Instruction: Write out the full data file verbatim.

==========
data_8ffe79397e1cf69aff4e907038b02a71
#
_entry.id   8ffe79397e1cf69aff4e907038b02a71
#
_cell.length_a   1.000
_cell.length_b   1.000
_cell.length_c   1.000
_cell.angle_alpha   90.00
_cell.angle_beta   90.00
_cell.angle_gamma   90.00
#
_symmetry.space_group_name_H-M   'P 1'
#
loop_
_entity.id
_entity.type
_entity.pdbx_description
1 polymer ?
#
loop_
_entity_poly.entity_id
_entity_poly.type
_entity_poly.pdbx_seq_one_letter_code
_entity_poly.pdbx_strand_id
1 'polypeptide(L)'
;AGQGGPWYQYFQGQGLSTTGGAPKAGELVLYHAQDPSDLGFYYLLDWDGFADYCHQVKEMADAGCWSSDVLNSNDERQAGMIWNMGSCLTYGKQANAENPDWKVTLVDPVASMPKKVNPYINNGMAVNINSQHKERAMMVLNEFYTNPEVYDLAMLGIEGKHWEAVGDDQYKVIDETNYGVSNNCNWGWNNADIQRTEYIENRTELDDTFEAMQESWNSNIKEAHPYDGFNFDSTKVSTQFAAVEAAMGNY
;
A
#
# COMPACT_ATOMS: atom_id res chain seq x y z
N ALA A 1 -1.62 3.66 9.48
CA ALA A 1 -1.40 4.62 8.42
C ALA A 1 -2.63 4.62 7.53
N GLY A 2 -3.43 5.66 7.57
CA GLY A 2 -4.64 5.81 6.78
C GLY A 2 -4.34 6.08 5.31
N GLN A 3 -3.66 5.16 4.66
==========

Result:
data_8ffe79397e1cf69aff4e907038b02a71
#
_entry.id   8ffe79397e1cf69aff4e907038b02a71
#
_cell.length_a   1.000
_cell.length_b   1.000
_cell.length_c   1.000
_cell.angle_alpha   90.00
_cell.angle_beta   90.00
_cell.angle_gamma   90.00
#
_symmetry.space_group_name_H-M   'P 1'
#
loop_
_entity.id
_entity.type
_entity.pdbx_description
1 polymer ?
#
loop_
_entity_poly.entity_id
_entity_poly.type
_entity_poly.pdbx_seq_one_letter_code
_entity_poly.pdbx_strand_id
1 'polypeptide(L)'
;AGQGGPWYQYFQGQGLSTTGGAPKAGELVLYHAQDPSDLGFYYLLDWDGFADYCHQVKEMADAGCWSSDVLNSNDERQAGMIWNMGSCLTYGKQANAENPDWKVTLVDPVASMPKKVNPYINNGMAVNINSQHKERAMMVLNEFYTNPEVYDLAMLGIEGKHWEAVGDDQYKVIDETNYGVSNNCNWGWNNADIQRTEYIENRTELDDTFEAMQESWNSNIKEAHPYDGFNFDSTKVSTQFAAVEAAMGNY
;
A
#
# COMPACT_ATOMS: atom_id res chain seq x y z
N ALA A 1 -1.62 3.66 9.48
CA ALA A 1 -1.40 4.62 8.42
C ALA A 1 -2.63 4.62 7.53
N GLY A 2 -3.43 5.66 7.57
CA GLY A 2 -4.64 5.81 6.78
C GLY A 2 -4.34 6.08 5.31
N GLN A 3 -3.66 5.16 4.66